Home Entertainment Sony signs major deal with Netflix to make it the studio’s exclusive streaming partner

Sony signs major deal with Netflix to make it the studio’s exclusive streaming partner

4 min read

If it feels like everybody and their dog has a streaming service these days, that’s because they do. Gone are the days of Netflix being the sole ruler of this digital domain as Hollywood studios realized the power of beaming their products right into people’s lounges. Disney now has Disney+ and Hulu, Warner Bros. has HBO Max, and Paramount has the recently rebranded/relaunched Paramount+ (formerly CBS All Access). That just leaves two of the Big Five of major Hollywood studios without a dedicated streaming platform, and one of them – Sony – just did something about that.

As revealed via press release, Sony Pictures Entertainment has signed a multi-year deal with Netflix that will see the latter become the exclusive streaming platform for the studio’s films going forward. Now, before you get too excited, this will NOT include the Marvel co-produced Spider-Man: No Way Home nor Venom: Let There Be Carnage as this deal only applies to Sony’s 2022 slate of releases onwards. According to the press release, major 2022 releases such as Uncharted, Morbius, and David Leitch’s Bullet Train will be among the initial offerings, while future franchise installments for Spider-Man: Into the Spider-Verse, Spider-Man, Venom, Jumanji, and Bad Boys will also be included.

Now before you get too excited again, this is not the same type of deal as Warner Bros.’ landmark HBO Max arrangement which saw all the studio’s films hit the streaming platform on the same day as their theatrical release (an arrangement which WB has now confirmed is not continuing in 2022). There will still be a theatrical window to respect, but once a Sony film enters what is known as the Pay One period (when it becomes available for VOD and home release), it will now always end up on Netflix.

Where things get interesting though is that Sony indicates that it “will offer Netflix a first look at any films it intends to make directly for streaming or decides later to license for streaming, and Netflix has committed to make a number of those films over the course of the deal. Any such direct-to-streaming projects will be additive to SPE’s full theatrical film slate, which will continue at its current volume.” In other words, on a case-by-case basis, Sony may send some of its future productions straight to Netflix, bypassing theatres entirely, or even greenlighting new productions exclusively for Netflix straight off the bat.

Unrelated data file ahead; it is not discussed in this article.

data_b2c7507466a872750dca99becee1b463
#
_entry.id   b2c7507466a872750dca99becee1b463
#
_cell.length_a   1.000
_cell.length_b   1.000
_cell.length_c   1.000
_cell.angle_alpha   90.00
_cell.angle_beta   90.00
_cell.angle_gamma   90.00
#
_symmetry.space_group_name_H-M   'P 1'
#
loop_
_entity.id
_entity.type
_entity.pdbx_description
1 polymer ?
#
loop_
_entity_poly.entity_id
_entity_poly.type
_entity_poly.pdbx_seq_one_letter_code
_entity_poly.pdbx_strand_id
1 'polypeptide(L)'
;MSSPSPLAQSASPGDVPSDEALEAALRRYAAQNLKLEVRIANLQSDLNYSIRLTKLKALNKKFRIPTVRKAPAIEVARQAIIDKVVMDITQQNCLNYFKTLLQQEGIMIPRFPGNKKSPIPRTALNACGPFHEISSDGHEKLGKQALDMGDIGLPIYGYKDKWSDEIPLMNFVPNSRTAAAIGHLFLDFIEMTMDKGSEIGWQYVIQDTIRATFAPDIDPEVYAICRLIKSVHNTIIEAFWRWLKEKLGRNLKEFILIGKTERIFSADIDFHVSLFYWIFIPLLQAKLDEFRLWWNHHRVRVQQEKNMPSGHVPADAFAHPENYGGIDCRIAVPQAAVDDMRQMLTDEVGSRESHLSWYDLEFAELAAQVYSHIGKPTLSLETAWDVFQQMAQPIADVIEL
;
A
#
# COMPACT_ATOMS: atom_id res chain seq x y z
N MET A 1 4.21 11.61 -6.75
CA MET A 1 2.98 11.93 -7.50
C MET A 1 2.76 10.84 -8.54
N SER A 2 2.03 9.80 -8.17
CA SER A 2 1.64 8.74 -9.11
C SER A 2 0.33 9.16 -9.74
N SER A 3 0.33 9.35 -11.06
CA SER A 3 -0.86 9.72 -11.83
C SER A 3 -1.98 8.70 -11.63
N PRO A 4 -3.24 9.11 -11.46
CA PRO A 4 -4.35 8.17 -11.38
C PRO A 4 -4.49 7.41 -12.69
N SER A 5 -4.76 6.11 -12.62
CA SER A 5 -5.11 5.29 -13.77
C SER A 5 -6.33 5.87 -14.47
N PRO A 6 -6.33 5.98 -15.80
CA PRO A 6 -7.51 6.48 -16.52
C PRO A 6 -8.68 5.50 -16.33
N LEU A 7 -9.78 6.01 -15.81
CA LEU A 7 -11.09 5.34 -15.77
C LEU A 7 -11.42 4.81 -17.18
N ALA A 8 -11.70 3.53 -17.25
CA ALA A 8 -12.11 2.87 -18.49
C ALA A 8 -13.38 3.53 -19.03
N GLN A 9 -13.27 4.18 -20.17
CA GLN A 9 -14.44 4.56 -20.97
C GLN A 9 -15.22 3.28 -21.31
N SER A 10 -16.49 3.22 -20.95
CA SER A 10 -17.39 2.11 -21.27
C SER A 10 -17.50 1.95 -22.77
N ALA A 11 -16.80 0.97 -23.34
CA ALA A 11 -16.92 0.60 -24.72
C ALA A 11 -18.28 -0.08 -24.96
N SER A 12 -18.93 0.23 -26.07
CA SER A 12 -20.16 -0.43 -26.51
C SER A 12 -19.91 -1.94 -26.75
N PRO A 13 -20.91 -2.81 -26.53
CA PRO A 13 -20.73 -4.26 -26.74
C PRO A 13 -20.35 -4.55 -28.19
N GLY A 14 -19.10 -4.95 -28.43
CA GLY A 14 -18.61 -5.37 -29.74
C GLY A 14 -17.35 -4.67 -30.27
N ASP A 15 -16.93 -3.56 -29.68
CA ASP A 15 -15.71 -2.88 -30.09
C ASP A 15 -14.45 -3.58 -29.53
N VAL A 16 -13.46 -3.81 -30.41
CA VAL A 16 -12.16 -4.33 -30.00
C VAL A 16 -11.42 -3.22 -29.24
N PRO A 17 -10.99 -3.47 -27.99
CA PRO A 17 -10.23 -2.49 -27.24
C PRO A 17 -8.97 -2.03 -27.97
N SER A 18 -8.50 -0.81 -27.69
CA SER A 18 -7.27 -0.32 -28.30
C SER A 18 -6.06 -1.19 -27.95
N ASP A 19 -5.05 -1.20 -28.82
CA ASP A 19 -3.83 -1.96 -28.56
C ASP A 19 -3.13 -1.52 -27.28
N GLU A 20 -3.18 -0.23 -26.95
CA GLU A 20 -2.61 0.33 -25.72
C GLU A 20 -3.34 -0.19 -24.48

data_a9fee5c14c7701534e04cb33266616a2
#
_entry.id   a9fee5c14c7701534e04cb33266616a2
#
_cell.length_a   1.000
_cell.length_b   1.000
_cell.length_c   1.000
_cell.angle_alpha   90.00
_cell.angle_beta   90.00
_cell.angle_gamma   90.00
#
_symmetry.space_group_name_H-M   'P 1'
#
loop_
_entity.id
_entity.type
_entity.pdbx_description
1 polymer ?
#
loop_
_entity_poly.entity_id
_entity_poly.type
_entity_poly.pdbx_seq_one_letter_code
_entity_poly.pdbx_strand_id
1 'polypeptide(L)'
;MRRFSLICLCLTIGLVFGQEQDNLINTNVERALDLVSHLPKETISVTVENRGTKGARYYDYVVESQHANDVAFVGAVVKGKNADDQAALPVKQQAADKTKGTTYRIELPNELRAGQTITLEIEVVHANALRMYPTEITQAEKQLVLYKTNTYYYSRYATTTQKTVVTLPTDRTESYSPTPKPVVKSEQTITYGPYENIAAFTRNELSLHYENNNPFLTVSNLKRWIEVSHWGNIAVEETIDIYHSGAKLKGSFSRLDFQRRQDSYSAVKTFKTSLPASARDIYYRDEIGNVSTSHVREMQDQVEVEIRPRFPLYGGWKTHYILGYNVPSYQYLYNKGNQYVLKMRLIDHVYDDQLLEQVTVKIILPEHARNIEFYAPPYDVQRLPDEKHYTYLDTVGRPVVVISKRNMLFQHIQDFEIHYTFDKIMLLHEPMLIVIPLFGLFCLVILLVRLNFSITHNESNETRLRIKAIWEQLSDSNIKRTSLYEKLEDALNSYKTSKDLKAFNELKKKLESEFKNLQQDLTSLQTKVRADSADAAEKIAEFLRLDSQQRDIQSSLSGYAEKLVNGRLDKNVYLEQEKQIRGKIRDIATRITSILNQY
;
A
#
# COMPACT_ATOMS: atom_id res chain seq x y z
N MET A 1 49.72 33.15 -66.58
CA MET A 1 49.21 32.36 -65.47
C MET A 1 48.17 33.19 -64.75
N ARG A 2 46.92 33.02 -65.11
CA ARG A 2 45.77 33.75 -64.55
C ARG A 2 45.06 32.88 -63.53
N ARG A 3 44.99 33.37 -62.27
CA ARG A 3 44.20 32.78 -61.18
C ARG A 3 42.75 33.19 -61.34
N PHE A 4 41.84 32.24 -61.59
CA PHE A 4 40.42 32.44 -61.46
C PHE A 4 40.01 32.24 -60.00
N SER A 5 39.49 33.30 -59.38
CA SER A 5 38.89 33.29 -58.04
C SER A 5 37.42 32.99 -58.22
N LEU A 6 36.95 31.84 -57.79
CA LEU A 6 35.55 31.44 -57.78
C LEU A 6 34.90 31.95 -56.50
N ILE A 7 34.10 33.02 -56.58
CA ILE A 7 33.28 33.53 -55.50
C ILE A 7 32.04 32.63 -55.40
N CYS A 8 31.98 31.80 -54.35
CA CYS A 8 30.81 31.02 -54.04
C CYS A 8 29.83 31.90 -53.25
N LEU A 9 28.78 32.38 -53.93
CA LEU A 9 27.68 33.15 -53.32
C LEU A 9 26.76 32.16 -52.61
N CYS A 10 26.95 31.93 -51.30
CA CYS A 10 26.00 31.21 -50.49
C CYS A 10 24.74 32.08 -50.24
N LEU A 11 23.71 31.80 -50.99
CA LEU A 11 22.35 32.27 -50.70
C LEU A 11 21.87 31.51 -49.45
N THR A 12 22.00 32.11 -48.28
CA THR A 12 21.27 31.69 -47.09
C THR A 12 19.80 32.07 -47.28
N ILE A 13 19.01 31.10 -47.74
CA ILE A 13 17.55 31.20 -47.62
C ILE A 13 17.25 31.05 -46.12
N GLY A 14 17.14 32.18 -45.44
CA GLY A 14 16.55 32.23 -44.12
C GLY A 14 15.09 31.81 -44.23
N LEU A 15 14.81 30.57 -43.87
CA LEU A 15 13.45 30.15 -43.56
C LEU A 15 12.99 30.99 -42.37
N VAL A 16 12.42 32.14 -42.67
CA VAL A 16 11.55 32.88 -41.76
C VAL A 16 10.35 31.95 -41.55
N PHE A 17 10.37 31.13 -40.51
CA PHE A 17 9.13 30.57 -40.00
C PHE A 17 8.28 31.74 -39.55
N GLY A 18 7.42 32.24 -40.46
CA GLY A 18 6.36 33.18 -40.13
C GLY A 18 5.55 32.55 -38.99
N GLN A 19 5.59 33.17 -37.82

This is just the latest in a string of pandemic-inspired Tinsel Town shake-ups that started with the historic 2020 deal signed between Universal Pictures (the other remaining major Hollywood studio) and AMC (the world’s largest cinema chain) that allows the studio to shorten a film’s theatrical window from the traditional 75-90 days to just 17 days before selling it to a VOD service, based on certain box office metrics. I.e., major tentpole releases set to make hundreds of million, such as the next Fast & Furious movie, will probably still be in theatres for three months while smaller films will hit home release in just a couple of weeks. Just last month, WB and the Cineworld-owned Regal Theatres (the second-largest cinema chain in the world) signed a similar deal to shorten theatrical release windows for its films in the US and UK to 45 days.

For Netflix, this is a major win as the advent of all these studios launching their own streaming services meant removing their wares from Netflix’s library. And while Netflix has pumped a mountain of cash into their original productions to counter this, it’s a well-known fact that the streamer’s output is very uneven in quality (this is because they can afford to be a little less discerning with production choices, as there are no box office earnings to worry about as long as they have your subscription). Sony can’t afford that luxury which means some better QA and those productions will now bolster Netflix’s library. Not to mention, Netflix now also gets the license rights to Sony’s “vast movie library” of franchises and films, so you can expect some classics to suddenly show up on the Big Red N.

It also means you don’t need to sign up for yet another service if you want to check out some of Sony’s films at home, which is a big plus. In fact, all of these recent industry changes are really to the advantage of the consumer who now has more viewing options than ever before to see brand new films outside of a cinema. And to think, all it took to get Hollywood studios to finally see that as good business was a deadly global pandemic that locked people in their homes for over a year.

Last Updated: April 9, 2021


  1. Looks like they’re heading into Uncharted waters


  2. CodeDisQus

    April 9, 2021 at 06:03

    Netflix has so much money….damn!


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